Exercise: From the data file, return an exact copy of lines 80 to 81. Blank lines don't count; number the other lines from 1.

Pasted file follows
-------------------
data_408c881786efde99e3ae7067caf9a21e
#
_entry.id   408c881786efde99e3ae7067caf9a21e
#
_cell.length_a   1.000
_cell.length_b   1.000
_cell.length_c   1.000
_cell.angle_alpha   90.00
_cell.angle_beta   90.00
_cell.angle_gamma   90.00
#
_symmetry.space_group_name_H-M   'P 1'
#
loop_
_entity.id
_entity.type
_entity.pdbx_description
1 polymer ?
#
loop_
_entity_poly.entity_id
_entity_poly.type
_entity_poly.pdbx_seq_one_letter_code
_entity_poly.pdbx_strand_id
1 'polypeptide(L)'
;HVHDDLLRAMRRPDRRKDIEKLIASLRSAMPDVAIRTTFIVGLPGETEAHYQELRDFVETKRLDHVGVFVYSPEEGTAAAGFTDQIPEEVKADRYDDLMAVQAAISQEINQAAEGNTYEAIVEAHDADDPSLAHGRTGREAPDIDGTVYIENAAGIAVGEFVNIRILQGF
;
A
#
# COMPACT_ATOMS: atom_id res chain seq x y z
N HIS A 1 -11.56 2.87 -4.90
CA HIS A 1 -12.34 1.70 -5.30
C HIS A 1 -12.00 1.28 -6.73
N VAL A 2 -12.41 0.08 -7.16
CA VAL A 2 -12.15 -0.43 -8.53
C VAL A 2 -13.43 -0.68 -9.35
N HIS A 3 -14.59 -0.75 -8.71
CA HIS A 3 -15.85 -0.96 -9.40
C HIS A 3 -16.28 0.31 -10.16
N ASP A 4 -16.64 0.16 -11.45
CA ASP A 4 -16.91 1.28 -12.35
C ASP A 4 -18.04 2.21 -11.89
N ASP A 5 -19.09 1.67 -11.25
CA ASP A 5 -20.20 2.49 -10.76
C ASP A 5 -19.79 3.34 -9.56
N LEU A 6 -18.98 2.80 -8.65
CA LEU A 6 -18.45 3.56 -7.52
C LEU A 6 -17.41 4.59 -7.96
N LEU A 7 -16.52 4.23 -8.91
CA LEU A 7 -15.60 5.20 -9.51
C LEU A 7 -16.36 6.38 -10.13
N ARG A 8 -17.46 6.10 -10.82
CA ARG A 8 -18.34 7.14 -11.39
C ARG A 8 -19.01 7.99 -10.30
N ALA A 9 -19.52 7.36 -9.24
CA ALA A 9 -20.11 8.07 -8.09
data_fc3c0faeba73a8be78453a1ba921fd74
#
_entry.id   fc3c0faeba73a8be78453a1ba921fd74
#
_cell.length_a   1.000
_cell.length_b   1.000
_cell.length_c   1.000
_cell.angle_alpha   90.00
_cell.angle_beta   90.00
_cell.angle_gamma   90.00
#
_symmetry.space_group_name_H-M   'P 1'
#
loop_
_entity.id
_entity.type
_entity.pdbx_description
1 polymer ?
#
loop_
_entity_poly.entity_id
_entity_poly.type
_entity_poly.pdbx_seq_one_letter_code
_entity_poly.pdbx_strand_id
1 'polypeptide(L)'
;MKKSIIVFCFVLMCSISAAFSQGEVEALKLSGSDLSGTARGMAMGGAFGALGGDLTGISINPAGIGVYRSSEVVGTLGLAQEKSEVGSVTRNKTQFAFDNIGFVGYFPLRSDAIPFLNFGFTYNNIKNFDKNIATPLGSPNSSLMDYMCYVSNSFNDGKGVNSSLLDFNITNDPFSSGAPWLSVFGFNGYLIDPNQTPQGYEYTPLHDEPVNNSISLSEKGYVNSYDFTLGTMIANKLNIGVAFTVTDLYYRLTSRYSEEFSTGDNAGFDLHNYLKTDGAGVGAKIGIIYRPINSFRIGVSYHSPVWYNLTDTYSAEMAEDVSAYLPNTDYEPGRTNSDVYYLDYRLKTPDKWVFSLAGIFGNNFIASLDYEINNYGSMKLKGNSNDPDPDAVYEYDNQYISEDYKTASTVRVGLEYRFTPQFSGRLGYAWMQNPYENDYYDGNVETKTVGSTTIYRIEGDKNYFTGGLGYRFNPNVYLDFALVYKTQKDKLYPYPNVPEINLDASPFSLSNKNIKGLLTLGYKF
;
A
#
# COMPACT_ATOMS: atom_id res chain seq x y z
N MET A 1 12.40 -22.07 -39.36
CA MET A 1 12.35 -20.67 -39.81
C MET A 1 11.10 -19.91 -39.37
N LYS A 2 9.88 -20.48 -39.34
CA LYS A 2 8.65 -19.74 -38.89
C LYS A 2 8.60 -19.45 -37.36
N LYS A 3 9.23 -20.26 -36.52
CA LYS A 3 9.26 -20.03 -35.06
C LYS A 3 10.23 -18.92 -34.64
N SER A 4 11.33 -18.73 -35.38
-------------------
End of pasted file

_entity_poly.pdbx_strand_id
1 'polypeptide(L)'